Vermont Supper Club to Open in Former Claire's Restaurant

| April 09, 2014
A dish by chef Peter McLyman of Vermont Supper Club
- Courtesy of Vermont Supper Club
A dish by chef Peter McLyman of Vermont Supper Club

Hardwick locavore pioneer Claire's Restaurant & Bar closed on March 4. But hungry residents won't have long to mourn. On May 9, a new restaurant will debut at Claire's 41 South Main Street location.

Vermont Supper Club is the restaurant that Peter and Jean Marie McLyman have long dreamed of opening. Peter, who was most recently executive chef at Waterbury Center's Country Club of Vermont, says creating a restaurant from scratch is the realization of one of his life goals. "Being in Waterbury, we always thought we'd open in Stowe," he recalls. "But this nice little restaurant in a small town is really more Jean Marie's and my speed."

McLyman's concept is in the name: He plans a 1940s-style supper club. "Back in the '40s when [supper clubs] were really popular, anybody could go out to enjoy dinner with their wife or girlfriend at a reasonable price," he explains. In keeping with the supper-club vibe, the restaurant will host musicians at least once a week, says Jean Marie McLyman.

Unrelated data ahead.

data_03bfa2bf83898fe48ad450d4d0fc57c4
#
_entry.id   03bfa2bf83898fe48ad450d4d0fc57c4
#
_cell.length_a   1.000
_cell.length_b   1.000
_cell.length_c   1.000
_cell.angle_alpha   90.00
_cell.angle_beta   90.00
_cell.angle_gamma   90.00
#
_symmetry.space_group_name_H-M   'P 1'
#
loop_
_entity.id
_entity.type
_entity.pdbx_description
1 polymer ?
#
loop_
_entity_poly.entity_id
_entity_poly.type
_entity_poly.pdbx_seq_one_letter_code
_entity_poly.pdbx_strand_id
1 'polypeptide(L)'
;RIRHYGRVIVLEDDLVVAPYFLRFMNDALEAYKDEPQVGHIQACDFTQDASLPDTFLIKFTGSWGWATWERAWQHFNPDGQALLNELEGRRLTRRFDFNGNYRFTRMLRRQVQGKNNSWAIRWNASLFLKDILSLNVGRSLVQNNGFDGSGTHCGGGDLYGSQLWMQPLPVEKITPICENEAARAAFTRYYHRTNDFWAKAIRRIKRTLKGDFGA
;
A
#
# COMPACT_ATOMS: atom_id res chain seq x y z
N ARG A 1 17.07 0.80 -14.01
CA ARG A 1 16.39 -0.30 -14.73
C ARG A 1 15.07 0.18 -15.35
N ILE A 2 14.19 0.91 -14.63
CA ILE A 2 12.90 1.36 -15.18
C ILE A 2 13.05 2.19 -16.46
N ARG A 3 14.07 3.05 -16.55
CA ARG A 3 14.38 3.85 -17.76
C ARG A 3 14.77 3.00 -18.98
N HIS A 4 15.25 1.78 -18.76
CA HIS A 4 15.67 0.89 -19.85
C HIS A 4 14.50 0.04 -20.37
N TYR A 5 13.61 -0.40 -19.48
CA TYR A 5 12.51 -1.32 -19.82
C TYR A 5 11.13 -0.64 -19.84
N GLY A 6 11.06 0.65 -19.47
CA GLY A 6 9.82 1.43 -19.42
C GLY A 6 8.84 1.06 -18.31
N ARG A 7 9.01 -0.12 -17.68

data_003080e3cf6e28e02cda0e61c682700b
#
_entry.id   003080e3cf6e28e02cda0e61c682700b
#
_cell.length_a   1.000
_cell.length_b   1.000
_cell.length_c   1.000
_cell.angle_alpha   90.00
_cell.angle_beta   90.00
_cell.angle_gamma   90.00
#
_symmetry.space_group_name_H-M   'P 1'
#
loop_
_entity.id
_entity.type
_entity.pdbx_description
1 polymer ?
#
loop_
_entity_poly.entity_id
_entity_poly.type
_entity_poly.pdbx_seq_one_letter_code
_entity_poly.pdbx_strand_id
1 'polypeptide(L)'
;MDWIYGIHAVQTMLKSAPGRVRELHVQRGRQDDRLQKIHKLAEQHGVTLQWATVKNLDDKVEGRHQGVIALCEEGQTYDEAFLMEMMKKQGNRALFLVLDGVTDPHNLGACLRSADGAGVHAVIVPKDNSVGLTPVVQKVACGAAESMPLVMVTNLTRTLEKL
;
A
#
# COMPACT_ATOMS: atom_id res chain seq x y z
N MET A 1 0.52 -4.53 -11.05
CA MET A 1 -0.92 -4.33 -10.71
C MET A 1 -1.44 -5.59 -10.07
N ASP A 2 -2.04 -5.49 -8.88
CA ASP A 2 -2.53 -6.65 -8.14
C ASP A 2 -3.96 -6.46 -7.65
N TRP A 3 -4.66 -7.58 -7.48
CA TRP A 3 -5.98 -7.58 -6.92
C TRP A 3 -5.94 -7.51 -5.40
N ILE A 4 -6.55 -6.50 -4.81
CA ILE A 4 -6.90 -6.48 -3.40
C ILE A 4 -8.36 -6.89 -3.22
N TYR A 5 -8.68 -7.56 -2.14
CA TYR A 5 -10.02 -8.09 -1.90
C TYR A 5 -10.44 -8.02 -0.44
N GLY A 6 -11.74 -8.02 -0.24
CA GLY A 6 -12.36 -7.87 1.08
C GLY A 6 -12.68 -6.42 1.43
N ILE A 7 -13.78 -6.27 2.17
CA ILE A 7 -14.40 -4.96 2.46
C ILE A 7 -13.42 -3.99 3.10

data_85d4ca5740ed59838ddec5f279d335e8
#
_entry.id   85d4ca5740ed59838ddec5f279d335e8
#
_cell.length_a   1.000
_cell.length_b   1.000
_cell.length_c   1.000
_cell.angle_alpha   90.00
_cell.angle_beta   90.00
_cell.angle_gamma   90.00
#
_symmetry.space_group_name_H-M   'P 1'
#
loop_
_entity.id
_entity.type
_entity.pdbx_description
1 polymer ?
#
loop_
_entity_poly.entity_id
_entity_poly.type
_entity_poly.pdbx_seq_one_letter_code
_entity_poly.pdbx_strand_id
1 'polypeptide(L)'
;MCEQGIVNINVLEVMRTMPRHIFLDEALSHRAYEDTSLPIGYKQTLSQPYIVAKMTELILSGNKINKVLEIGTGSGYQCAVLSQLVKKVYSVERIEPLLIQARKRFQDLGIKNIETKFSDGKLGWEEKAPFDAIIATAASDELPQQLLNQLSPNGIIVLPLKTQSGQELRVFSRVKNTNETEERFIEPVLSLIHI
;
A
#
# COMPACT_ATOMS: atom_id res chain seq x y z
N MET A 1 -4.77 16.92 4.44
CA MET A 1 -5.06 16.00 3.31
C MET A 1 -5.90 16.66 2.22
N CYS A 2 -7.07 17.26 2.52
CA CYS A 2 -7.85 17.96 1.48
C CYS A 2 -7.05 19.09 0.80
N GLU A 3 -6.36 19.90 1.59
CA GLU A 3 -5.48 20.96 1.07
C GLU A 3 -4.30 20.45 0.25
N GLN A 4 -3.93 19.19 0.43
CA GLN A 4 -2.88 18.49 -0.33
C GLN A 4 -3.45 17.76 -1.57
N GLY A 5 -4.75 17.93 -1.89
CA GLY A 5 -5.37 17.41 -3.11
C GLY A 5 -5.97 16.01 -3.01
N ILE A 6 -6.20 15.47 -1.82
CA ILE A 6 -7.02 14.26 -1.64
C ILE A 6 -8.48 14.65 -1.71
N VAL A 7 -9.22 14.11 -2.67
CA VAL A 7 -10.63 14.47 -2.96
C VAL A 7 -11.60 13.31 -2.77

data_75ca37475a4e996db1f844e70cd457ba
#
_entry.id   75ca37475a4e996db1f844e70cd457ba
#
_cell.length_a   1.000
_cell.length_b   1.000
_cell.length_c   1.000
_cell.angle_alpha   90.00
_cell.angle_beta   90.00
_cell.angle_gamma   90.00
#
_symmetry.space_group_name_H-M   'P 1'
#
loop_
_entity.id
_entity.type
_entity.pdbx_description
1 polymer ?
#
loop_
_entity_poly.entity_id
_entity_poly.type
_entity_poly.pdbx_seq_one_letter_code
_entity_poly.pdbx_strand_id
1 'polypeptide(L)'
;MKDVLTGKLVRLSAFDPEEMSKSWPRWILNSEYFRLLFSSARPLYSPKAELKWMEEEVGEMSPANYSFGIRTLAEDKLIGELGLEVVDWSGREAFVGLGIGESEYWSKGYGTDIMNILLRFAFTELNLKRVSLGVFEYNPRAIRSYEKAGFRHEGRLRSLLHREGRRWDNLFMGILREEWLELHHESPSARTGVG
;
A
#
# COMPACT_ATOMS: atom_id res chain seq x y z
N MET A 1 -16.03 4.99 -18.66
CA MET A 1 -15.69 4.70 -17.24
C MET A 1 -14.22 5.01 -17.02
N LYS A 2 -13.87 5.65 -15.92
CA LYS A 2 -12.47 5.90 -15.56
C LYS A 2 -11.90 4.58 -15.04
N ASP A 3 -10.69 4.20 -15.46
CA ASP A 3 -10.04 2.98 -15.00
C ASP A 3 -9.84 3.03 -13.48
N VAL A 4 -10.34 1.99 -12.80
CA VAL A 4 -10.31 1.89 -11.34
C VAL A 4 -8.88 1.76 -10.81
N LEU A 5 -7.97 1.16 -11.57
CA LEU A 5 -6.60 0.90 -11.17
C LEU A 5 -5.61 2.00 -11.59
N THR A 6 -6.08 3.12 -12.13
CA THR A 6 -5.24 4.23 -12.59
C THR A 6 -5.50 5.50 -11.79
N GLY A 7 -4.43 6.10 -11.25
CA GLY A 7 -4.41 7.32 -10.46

Once open, Vermont Supper Club will serve lunch and dinner Tuesday through Sunday. On Friday and Saturday, service will stretch until 11 p.m.

The restaurant will offer a lighter, bistro-style lunch menu, including fish tacos in tequila-lime sauce, prime-rib-and-watercress flatbread and a range of salads.

At dinner, that menu will expand to include higher-end fare. Appetizers will include homemade mushroom ravioli in a tarragon cream sauce, oysters on the half shell and a pork rillettes crêpe. To fit the '40s theme, entrées will be mostly of the steak-and-seafood variety, featuring creative touches more welcome today than in the supper clubs of yore. Pan-seared arctic char will be served in a mango beurre blanc with jicama-celeriac slaw, while traditional steaks will be joined by wiener schnitzel with roasted-garlic spaetzle, melted leeks and lingonberries.

McLyman says he'll concentrate on working with local farmers once summer arrives. He acknowledges that not everything he serves will have been raised in the Northeast Kingdom, and that keeping his prices low while supporting area producers will be a balancing act, just as it was for Claire's. But locals are eager to taste the results of that endeavor.

The original print version of this article was headlined "Suppertime in Hardwick"

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